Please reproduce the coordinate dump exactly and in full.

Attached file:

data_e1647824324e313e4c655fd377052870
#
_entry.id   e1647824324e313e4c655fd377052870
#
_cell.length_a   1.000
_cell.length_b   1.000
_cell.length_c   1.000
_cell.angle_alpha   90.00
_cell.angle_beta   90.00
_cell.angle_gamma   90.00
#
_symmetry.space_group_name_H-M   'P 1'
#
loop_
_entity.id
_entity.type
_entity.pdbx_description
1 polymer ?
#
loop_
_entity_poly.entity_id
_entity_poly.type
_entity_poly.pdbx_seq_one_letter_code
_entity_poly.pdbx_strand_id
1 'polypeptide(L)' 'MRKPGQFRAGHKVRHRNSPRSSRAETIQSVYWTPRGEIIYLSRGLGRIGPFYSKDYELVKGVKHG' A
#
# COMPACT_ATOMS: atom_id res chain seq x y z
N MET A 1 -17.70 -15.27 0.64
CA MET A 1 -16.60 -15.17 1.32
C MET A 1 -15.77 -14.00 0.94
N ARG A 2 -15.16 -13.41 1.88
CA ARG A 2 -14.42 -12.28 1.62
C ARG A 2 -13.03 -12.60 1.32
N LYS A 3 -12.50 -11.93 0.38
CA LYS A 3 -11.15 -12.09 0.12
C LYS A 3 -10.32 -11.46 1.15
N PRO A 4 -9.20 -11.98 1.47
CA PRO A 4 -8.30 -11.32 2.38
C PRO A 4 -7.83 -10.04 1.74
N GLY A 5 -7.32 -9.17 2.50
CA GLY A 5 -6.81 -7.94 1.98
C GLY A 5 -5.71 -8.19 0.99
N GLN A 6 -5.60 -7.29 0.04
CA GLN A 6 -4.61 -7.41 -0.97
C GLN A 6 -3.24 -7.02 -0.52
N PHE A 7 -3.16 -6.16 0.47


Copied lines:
data_e1647824324e313e4c655fd377052870
#
_entry.id   e1647824324e313e4c655fd377052870
#
_cell.length_a   1.000
_cell.length_b   1.000
_cell.length_c   1.000
_cell.angle_alpha   90.00
_cell.angle_beta   90.00
_cell.angle_gamma   90.00
#
_symmetry.space_group_name_H-M   'P 1'
#
loop_
_entity.id
_entity.type
_entity.pdbx_description
1 polymer ?
#
loop_
_entity_poly.entity_id
_entity_poly.type
_entity_poly.pdbx_seq_one_letter_code
_entity_poly.pdbx_strand_id
1 'polypeptide(L)' 'MRKPGQFRAGHKVRHRNSPRSSRAETIQSVYWTPRGEIIYLSRGLGRIGPFYSKDYELVKGVKHG' A
#
# COMPACT_ATOMS: atom_id res chain seq x y z
N MET A 1 -17.70 -15.27 0.64
CA MET A 1 -16.60 -15.17 1.32
C MET A 1 -15.77 -14.00 0.94
N ARG A 2 -15.16 -13.41 1.88
CA ARG A 2 -14.42 -12.28 1.62
C ARG A 2 -13.03 -12.60 1.32
N LYS A 3 -12.50 -11.93 0.38
CA LYS A 3 -11.15 -12.09 0.12
C LYS A 3 -10.32 -11.46 1.15
N PRO A 4 -9.20 -11.98 1.47
CA PRO A 4 -8.30 -11.32 2.38
C PRO A 4 -7.83 -10.04 1.74
N GLY A 5 -7.32 -9.17 2.50
CA GLY A 5 -6.81 -7.94 1.98
C GLY A 5 -5.71 -8.19 0.99
N GLN A 6 -5.60 -7.29 0.04
CA GLN A 6 -4.61 -7.41 -0.97
C GLN A 6 -3.24 -7.02 -0.52
N PHE A 7 -3.16 -6.16 0.47